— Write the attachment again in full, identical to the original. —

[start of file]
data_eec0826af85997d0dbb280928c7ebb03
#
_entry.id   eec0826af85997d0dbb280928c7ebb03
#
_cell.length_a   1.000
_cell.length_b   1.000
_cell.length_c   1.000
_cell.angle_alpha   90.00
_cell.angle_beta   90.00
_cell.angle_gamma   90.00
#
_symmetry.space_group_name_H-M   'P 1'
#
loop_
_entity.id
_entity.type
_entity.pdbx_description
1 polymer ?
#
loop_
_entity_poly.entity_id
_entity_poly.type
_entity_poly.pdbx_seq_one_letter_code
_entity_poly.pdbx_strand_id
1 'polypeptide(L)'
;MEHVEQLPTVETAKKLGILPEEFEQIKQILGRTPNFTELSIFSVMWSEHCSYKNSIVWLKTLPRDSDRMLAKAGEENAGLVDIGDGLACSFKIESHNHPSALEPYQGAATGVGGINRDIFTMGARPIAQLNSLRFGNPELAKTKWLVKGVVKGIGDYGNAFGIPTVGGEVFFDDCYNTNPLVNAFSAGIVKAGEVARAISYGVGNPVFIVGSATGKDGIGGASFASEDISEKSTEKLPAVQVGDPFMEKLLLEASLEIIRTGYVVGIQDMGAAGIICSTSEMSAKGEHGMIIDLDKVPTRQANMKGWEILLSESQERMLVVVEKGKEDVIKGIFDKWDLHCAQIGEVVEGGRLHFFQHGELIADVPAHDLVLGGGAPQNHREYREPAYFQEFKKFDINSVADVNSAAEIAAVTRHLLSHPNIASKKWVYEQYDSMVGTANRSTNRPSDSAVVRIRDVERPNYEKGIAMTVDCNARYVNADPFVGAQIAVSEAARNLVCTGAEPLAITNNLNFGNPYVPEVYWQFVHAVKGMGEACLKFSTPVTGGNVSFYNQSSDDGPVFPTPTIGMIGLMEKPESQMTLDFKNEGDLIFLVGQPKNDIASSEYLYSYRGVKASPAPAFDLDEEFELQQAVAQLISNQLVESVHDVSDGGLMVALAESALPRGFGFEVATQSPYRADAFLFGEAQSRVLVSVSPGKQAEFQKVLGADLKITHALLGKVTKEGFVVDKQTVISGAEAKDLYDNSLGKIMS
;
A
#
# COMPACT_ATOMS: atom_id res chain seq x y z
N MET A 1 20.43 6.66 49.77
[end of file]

data_eec0826af85997d0dbb280928c7ebb03
#
_entry.id   eec0826af85997d0dbb280928c7ebb03
#
_cell.length_a   1.000
_cell.length_b   1.000
_cell.length_c   1.000
_cell.angle_alpha   90.00
_cell.angle_beta   90.00
_cell.angle_gamma   90.00
#
_symmetry.space_group_name_H-M   'P 1'
#
loop_
_entity.id
_entity.type
_entity.pdbx_description
1 polymer ?
#
loop_
_entity_poly.entity_id
_entity_poly.type
_entity_poly.pdbx_seq_one_letter_code
_entity_poly.pdbx_strand_id
1 'polypeptide(L)'
;MEHVEQLPTVETAKKLGILPEEFEQIKQILGRTPNFTELSIFSVMWSEHCSYKNSIVWLKTLPRDSDRMLAKAGEENAGLVDIGDGLACSFKIESHNHPSALEPYQGAATGVGGINRDIFTMGARPIAQLNSLRFGNPELAKTKWLVKGVVKGIGDYGNAFGIPTVGGEVFFDDCYNTNPLVNAFSAGIVKAGEVARAISYGVGNPVFIVGSATGKDGIGGASFASEDISEKSTEKLPAVQVGDPFMEKLLLEASLEIIRTGYVVGIQDMGAAGIICSTSEMSAKGEHGMIIDLDKVPTRQANMKGWEILLSESQERMLVVVEKGKEDVIKGIFDKWDLHCAQIGEVVEGGRLHFFQHGELIADVPAHDLVLGGGAPQNHREYREPAYFQEFKKFDINSVADVNSAAEIAAVTRHLLSHPNIASKKWVYEQYDSMVGTANRSTNRPSDSAVVRIRDVERPNYEKGIAMTVDCNARYVNADPFVGAQIAVSEAARNLVCTGAEPLAITNNLNFGNPYVPEVYWQFVHAVKGMGEACLKFSTPVTGGNVSFYNQSSDDGPVFPTPTIGMIGLMEKPESQMTLDFKNEGDLIFLVGQPKNDIASSEYLYSYRGVKASPAPAFDLDEEFELQQAVAQLISNQLVESVHDVSDGGLMVALAESALPRGFGFEVATQSPYRADAFLFGEAQSRVLVSVSPGKQAEFQKVLGADLKITHALLGKVTKEGFVVDKQTVISGAEAKDLYDNSLGKIMS
;
A
#
# COMPACT_ATOMS: atom_id res chain seq x y z
N MET A 1 20.43 6.66 49.77